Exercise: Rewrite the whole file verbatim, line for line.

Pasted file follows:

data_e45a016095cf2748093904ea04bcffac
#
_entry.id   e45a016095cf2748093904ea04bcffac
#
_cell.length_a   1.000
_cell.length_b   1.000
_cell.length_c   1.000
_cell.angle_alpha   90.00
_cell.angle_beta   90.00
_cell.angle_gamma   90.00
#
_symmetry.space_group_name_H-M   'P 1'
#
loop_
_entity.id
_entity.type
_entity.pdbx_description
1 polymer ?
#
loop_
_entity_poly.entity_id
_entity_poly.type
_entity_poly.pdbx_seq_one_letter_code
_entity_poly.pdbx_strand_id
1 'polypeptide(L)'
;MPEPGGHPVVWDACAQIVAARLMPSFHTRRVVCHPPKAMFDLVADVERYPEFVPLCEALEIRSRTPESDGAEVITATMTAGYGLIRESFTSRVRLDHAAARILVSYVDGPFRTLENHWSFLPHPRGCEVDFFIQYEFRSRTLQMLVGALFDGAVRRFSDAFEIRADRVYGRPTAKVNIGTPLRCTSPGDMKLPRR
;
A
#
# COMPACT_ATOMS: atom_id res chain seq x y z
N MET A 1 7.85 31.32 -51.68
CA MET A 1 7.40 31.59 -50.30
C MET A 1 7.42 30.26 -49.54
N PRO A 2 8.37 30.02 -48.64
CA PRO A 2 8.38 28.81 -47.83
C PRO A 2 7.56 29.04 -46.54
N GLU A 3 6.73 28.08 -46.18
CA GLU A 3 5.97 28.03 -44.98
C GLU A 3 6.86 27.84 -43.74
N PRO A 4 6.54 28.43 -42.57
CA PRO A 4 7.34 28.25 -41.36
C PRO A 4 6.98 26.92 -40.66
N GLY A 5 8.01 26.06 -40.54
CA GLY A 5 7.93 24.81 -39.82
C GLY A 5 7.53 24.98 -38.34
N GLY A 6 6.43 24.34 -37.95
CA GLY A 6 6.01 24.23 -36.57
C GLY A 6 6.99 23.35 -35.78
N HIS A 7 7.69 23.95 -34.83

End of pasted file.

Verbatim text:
data_e45a016095cf2748093904ea04bcffac
#
_entry.id   e45a016095cf2748093904ea04bcffac
#
_cell.length_a   1.000
_cell.length_b   1.000
_cell.length_c   1.000
_cell.angle_alpha   90.00
_cell.angle_beta   90.00
_cell.angle_gamma   90.00
#
_symmetry.space_group_name_H-M   'P 1'
#
loop_
_entity.id
_entity.type
_entity.pdbx_description
1 polymer ?
#
loop_
_entity_poly.entity_id
_entity_poly.type
_entity_poly.pdbx_seq_one_letter_code
_entity_poly.pdbx_strand_id
1 'polypeptide(L)'
;MPEPGGHPVVWDACAQIVAARLMPSFHTRRVVCHPPKAMFDLVADVERYPEFVPLCEALEIRSRTPESDGAEVITATMTAGYGLIRESFTSRVRLDHAAARILVSYVDGPFRTLENHWSFLPHPRGCEVDFFIQYEFRSRTLQMLVGALFDGAVRRFSDAFEIRADRVYGRPTAKVNIGTPLRCTSPGDMKLPRR
;
A
#
# COMPACT_ATOMS: atom_id res chain seq x y z
N MET A 1 7.85 31.32 -51.68
CA MET A 1 7.40 31.59 -50.30
C MET A 1 7.42 30.26 -49.54
N PRO A 2 8.37 30.02 -48.64
CA PRO A 2 8.38 28.81 -47.83
C PRO A 2 7.56 29.04 -46.54
N GLU A 3 6.73 28.08 -46.18
CA GLU A 3 5.97 28.03 -44.98
C GLU A 3 6.86 27.84 -43.74
N PRO A 4 6.54 28.43 -42.57
CA PRO A 4 7.34 28.25 -41.36
C PRO A 4 6.98 26.92 -40.66
N GLY A 5 8.01 26.06 -40.54
CA GLY A 5 7.93 24.81 -39.82
C GLY A 5 7.53 24.98 -38.34
N GLY A 6 6.43 24.34 -37.95
CA GLY A 6 6.01 24.23 -36.57
C GLY A 6 6.99 23.35 -35.78
N HIS A 7 7.69 23.95 -34.83